I feel like I’m always jumping from one method of “fixing” my life to another.
Minimalism. Gratitude. Meditation. Elimination diets. Cleanses. Supplements. More sleep. More exercise. More water.
The list goes on and on and on. Everyone has a method to improve your life and I think I’ve tried at least half of them.
Why is the human conditioned to searching for a cure to our humanness?
Deep down, reality sets in. Our very human nature, since the beginning of time, is one of brokenness.
We are all broken.
For some of us, this manifests as an overwhelming urge to control all the things. For some their best is never enough. Some suffer through crippling anxiety and depression. Some fall over and over again to their own addictions.
We are all broken.
In the world of motherhood, we’re consumed by “mommy wars”, by the crushing fear of being judged and the crippling need to compare ourselves to others – the need for external validation as a means of finding satisfaction with of our identity as a mother and wife.
We’ve placed our worth in our motherhood, our marriage, our appearance, our career, our money, notoriety, worldy goods.
We’ve forgotten our worth comes from Christ.
“Look for yourself, and you will find in the long run only hatred, loneliness, despair, rage, ruin, and decay. But look for Christ and you will find Him, and with Him everything else thrown in.”C.S. Lewis, Mere Christianity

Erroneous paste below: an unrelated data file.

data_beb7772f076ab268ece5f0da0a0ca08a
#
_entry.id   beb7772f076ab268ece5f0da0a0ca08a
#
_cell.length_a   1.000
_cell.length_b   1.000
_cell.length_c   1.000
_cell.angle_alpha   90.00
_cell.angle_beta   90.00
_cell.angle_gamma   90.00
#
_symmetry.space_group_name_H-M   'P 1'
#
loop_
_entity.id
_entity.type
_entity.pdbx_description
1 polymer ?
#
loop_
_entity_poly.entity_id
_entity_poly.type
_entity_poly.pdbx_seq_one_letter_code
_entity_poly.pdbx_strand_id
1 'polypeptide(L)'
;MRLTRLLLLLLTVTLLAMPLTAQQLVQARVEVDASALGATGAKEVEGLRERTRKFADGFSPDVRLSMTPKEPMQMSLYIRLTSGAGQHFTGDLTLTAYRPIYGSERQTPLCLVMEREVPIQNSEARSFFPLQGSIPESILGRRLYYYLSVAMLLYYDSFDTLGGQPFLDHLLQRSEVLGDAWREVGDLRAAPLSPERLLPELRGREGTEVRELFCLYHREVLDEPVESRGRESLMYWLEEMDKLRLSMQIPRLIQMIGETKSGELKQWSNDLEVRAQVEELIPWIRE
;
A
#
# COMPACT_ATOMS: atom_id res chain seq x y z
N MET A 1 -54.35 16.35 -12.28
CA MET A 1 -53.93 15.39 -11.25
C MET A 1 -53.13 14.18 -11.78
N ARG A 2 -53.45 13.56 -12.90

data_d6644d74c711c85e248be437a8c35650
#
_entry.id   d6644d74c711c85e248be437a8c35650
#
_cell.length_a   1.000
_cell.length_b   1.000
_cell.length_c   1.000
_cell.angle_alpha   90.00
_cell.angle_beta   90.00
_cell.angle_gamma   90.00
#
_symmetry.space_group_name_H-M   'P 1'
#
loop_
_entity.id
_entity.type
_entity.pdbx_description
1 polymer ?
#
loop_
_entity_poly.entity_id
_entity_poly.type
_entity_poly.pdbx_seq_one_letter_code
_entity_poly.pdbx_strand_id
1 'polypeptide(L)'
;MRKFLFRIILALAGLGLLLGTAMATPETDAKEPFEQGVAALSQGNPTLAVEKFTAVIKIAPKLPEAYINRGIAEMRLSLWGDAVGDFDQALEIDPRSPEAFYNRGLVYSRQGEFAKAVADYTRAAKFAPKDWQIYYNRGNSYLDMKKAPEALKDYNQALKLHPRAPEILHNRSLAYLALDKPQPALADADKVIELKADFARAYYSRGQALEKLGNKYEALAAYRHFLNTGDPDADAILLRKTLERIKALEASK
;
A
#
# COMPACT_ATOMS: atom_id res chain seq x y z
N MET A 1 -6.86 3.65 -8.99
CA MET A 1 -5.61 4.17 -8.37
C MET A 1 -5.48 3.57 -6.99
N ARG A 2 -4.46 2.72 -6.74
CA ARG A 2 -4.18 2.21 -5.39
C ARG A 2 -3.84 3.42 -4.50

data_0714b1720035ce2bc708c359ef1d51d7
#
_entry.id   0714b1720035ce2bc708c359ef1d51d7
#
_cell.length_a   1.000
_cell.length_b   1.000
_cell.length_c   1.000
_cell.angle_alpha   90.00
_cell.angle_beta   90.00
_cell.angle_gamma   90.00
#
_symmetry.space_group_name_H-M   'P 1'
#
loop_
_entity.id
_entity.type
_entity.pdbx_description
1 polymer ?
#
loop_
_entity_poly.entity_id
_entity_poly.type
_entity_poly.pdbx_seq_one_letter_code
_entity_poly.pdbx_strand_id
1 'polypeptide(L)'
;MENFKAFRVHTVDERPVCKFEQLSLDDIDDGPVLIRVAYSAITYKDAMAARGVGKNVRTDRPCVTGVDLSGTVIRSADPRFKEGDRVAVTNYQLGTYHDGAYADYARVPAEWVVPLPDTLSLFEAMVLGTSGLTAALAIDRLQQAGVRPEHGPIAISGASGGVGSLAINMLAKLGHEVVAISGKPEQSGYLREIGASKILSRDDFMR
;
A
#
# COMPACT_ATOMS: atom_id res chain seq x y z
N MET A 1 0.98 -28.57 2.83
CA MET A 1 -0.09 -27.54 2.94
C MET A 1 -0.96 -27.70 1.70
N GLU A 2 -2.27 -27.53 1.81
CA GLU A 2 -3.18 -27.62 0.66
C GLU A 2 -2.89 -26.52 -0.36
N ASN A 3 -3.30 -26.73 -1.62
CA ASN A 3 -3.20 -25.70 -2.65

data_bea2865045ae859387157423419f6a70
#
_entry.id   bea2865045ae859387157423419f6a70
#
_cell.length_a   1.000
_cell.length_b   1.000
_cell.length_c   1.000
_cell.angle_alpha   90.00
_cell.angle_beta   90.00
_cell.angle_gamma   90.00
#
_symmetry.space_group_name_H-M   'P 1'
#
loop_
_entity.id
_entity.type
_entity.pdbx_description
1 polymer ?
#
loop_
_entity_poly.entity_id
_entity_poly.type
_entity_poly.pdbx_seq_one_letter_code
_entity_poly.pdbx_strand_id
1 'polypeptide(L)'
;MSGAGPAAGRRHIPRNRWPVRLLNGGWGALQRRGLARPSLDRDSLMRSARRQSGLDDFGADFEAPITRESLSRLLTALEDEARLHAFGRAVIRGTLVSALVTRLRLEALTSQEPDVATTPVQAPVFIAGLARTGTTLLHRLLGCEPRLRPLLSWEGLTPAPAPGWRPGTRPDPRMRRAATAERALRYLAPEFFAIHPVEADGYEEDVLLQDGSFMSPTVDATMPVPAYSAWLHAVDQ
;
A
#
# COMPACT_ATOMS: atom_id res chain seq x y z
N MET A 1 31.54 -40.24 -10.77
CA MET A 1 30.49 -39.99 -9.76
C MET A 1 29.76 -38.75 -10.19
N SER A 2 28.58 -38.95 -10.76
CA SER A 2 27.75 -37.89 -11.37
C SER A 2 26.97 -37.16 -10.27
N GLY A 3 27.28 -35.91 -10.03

“Broken things are precious. We eat broken bread because we share in the depth of our Lord and His broken life. Broken flowers give perfume. Broken incense is used in adoration. A broken ship saved Paul and many other passengers on their way to Rome. Sometimes the only way the good Lord can get into some hearts is to break them.”Ven. Fulton Sheen
How often do you hear stories of people finding Christ through the depths of despair? That it took hitting rock bottom or failing at everything else before we are able to get out of God’s way and let him in – let him touch our brokenness and remind us of its beauty and worth?
I was on a play date once when Baby A was really little and V was 3-ish. The little boy we met with was a typical boy, rowdy and energetic and often a bit out of control. I can’t remember if he hit or pushed or tripped V or if he was just overly excited and she didn’t like it, but she ended up crying and the boy’s mother looked as if she was on the verge of crying herself.
She looked defeated and exhausted and ashamed. She tried to hide her frustration and embarrassment. She tried to hide her brokenness.
I told her a story of how V once threw a doll that hit another little girl right in the face. I told her how she once broke her front tooth on a grocery cart. I told her how I bonked her head on the bathtub faucet when she was still a tiny baby.
I shared my brokenness.
Vulnerability breeds honesty. And honesty breeds friendship. And friendship breeds community.
And it is through community we learn our brokenness is part of our beauty. And that maybe we aren’t quite as broken as we think.
Jesus gave us His brokenness made perfect in the Eucharist. Let’s try to embrace our own brokenness and draw near to him through the sacraments and through the honesty of community.